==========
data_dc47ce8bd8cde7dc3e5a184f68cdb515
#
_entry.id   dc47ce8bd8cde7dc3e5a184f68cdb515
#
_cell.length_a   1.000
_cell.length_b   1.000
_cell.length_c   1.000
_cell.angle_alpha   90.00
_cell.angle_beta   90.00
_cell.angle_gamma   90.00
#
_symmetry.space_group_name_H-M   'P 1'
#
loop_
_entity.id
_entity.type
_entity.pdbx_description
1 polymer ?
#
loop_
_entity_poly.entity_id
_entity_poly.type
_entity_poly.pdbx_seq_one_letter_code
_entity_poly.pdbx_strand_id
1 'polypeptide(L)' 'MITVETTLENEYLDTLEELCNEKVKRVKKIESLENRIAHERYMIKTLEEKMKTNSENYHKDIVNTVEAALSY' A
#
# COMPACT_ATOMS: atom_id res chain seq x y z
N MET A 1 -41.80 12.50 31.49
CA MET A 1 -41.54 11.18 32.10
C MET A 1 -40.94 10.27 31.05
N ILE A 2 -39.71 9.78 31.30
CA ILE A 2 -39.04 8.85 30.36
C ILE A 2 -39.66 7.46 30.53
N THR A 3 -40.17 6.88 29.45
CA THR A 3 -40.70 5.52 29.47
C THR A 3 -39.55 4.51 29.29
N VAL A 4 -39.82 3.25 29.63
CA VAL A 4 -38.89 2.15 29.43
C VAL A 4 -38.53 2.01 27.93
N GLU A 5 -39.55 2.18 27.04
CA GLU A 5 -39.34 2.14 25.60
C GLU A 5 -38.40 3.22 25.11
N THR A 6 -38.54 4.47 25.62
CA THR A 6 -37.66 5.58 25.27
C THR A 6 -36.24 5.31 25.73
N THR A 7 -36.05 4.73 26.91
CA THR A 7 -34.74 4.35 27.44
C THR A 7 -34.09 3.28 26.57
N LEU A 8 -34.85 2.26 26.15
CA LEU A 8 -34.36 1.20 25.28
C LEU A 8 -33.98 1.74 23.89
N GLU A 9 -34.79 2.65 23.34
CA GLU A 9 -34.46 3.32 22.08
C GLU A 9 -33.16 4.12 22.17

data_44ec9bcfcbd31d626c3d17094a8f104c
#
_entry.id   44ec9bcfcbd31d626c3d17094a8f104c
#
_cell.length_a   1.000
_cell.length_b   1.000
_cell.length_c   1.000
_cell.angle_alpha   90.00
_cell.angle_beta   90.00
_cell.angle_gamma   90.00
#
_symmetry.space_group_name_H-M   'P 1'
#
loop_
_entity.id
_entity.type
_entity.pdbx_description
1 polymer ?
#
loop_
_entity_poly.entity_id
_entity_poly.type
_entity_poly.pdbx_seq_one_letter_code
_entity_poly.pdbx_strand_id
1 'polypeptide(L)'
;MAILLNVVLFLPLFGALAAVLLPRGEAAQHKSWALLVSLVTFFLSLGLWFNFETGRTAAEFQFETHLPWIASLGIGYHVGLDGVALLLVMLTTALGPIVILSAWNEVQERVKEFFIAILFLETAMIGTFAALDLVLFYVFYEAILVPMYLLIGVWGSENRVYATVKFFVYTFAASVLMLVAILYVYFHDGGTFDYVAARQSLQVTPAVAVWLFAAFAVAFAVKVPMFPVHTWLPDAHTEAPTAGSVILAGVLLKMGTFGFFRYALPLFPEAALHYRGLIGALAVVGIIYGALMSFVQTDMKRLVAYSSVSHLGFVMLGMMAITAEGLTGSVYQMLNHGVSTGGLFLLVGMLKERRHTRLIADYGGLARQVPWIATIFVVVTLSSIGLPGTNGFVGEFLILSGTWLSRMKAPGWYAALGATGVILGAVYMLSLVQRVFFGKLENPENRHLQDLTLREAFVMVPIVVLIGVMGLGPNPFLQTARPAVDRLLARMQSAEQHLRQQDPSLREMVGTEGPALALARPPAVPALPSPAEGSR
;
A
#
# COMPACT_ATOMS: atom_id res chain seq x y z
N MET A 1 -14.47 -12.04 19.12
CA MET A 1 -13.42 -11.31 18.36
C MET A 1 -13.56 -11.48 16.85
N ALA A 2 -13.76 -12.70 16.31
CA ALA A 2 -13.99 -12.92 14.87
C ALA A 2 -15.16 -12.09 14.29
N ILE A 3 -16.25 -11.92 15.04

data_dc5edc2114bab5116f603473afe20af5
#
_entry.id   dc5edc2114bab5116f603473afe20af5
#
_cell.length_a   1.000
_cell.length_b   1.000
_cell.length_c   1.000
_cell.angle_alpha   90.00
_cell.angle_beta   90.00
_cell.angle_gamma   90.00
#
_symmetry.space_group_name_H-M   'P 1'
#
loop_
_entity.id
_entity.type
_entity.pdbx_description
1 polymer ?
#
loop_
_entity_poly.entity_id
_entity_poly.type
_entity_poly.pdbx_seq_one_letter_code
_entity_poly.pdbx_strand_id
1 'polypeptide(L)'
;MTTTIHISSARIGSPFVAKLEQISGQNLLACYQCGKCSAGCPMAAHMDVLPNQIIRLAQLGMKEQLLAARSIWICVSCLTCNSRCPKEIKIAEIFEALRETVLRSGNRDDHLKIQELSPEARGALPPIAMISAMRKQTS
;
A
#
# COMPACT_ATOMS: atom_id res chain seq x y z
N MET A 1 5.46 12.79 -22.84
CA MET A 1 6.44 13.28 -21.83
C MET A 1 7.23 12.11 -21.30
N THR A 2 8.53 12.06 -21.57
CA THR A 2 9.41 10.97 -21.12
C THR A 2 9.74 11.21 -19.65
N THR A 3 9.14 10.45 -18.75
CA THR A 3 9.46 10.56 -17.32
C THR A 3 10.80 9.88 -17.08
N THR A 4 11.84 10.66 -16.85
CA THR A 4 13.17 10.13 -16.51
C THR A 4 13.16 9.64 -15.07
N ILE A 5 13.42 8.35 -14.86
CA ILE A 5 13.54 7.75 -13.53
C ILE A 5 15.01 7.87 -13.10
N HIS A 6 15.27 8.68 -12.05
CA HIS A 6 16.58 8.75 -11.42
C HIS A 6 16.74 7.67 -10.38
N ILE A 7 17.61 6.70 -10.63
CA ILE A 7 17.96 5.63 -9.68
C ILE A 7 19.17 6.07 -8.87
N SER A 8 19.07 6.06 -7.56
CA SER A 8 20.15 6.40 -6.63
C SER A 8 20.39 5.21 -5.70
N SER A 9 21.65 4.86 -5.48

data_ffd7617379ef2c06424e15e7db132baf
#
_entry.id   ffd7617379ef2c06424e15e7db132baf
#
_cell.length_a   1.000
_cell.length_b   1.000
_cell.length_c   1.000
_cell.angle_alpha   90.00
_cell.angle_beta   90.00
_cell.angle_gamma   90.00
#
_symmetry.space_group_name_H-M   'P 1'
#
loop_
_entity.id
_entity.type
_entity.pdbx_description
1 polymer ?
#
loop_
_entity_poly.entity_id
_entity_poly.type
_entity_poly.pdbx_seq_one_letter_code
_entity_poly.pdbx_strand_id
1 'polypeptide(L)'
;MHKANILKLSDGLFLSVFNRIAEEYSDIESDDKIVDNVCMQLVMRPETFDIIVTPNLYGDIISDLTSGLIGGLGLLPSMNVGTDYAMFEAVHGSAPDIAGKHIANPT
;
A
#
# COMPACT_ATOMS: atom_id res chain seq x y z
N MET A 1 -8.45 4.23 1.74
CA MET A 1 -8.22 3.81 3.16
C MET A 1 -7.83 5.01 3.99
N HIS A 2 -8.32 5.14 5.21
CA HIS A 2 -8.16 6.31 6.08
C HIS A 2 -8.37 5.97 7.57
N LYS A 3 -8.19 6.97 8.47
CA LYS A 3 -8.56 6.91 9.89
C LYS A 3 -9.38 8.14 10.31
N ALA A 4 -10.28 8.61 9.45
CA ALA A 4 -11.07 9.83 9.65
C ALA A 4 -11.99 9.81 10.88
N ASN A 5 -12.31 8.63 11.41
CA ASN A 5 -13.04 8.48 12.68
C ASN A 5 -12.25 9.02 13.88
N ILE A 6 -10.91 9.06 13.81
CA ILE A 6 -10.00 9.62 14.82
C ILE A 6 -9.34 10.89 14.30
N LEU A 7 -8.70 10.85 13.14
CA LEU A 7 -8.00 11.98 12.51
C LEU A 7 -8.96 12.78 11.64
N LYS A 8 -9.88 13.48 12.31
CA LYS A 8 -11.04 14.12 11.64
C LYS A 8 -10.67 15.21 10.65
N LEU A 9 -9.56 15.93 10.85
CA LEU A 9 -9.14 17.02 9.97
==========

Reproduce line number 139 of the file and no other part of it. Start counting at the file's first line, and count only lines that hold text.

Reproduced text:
C HIS A 6 16.74 7.67 -10.38